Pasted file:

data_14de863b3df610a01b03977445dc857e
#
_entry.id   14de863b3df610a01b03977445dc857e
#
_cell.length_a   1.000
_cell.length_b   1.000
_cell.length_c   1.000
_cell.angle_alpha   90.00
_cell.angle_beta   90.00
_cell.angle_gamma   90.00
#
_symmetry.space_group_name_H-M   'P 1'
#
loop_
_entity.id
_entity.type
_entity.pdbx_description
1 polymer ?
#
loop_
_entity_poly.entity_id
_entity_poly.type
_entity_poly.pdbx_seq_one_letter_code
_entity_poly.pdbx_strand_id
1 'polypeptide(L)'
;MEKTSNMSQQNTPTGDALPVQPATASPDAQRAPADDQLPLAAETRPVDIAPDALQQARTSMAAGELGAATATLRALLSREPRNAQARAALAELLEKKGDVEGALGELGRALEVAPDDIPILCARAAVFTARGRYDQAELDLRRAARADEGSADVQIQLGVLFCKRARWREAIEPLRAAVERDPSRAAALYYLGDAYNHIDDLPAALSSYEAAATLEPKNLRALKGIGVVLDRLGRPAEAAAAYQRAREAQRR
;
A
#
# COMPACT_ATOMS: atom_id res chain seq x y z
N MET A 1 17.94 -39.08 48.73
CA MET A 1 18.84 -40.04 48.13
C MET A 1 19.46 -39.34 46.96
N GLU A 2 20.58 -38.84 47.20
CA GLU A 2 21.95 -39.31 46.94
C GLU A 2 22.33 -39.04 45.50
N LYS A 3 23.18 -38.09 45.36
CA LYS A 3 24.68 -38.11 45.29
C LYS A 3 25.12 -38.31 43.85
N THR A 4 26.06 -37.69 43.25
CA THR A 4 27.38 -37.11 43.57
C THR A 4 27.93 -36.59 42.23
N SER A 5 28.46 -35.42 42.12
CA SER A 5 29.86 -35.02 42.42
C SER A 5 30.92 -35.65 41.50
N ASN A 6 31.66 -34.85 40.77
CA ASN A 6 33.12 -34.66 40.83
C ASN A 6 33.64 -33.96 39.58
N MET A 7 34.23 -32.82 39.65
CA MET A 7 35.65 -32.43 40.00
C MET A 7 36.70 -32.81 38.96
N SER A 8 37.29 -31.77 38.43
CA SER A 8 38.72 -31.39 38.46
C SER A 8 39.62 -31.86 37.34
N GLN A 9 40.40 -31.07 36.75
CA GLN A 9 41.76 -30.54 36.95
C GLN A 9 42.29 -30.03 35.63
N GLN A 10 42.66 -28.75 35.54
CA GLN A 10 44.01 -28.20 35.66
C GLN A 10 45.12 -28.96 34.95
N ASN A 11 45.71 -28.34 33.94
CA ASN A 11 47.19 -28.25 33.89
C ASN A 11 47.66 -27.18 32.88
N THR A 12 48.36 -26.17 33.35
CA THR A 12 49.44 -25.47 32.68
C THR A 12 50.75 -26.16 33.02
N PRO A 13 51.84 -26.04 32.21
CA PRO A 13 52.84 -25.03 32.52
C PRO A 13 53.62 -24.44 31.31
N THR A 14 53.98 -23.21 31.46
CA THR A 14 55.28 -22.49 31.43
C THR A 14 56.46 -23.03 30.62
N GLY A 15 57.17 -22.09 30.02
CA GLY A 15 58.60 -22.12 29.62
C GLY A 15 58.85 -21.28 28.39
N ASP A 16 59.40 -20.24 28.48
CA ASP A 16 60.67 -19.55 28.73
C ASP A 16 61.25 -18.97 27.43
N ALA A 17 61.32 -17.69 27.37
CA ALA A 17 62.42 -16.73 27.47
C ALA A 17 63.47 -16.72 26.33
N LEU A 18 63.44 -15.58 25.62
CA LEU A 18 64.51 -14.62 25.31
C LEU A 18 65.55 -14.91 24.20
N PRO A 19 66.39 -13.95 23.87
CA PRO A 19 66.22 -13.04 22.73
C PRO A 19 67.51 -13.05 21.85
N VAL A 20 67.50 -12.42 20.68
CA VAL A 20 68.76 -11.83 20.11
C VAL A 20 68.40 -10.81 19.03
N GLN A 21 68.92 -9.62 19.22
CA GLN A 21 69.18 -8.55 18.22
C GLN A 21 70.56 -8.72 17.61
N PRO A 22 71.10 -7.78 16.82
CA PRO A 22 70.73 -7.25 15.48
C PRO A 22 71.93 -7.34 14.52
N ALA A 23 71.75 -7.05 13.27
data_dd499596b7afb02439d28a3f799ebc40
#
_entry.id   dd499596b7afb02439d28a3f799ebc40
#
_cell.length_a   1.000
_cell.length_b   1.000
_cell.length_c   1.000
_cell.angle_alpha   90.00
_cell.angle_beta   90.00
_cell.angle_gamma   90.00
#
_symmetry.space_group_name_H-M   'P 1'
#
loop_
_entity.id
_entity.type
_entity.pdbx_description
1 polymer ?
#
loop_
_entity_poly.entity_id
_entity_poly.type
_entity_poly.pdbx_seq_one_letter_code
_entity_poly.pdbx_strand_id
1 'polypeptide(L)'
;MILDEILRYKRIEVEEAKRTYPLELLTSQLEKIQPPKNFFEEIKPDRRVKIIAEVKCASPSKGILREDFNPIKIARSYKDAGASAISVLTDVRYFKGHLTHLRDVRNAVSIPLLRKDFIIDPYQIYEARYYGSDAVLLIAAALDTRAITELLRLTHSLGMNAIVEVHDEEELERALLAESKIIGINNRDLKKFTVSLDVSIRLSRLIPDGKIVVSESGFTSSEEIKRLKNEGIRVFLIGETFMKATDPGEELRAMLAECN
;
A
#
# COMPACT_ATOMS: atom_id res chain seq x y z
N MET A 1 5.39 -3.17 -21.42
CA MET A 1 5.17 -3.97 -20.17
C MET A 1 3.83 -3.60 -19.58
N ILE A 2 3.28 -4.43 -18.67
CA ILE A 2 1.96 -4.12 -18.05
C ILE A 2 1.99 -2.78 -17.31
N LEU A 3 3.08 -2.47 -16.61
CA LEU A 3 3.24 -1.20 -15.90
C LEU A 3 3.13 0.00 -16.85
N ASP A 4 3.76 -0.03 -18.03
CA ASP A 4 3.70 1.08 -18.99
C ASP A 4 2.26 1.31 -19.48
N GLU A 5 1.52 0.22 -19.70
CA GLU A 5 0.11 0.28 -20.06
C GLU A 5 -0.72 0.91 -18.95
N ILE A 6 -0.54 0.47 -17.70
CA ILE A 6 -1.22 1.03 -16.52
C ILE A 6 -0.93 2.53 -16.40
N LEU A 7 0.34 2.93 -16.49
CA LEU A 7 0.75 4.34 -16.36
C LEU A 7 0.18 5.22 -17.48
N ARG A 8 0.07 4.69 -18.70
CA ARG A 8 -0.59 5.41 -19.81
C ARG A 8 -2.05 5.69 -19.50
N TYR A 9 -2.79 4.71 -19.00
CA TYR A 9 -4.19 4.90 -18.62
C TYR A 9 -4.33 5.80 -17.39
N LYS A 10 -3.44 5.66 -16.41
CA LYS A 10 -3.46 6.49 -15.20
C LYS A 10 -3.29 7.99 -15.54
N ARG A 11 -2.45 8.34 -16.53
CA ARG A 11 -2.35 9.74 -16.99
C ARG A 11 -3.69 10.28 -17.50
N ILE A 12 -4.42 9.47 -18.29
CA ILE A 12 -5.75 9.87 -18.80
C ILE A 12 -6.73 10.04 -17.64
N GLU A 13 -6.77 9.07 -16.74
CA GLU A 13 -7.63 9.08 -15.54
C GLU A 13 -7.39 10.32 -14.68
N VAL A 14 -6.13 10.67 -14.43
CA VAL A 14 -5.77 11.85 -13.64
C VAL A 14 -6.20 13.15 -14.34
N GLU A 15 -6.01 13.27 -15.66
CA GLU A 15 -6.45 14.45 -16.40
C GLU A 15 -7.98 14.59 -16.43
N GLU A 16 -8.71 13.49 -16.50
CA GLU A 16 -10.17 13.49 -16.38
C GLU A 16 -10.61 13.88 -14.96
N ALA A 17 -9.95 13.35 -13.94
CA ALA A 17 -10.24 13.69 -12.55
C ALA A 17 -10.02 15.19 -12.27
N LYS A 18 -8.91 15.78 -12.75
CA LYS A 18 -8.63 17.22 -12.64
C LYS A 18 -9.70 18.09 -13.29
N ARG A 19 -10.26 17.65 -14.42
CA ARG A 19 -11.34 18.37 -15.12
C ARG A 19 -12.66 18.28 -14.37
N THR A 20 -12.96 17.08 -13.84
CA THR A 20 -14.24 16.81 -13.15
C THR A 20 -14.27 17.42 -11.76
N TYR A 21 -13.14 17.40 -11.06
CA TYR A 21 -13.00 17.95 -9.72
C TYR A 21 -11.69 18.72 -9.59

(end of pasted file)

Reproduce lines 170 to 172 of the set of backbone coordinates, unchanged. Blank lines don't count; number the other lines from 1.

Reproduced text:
N GLU A 15 -6.01 13.27 -15.66
CA GLU A 15 -6.45 14.45 -16.40
C GLU A 15 -7.98 14.59 -16.43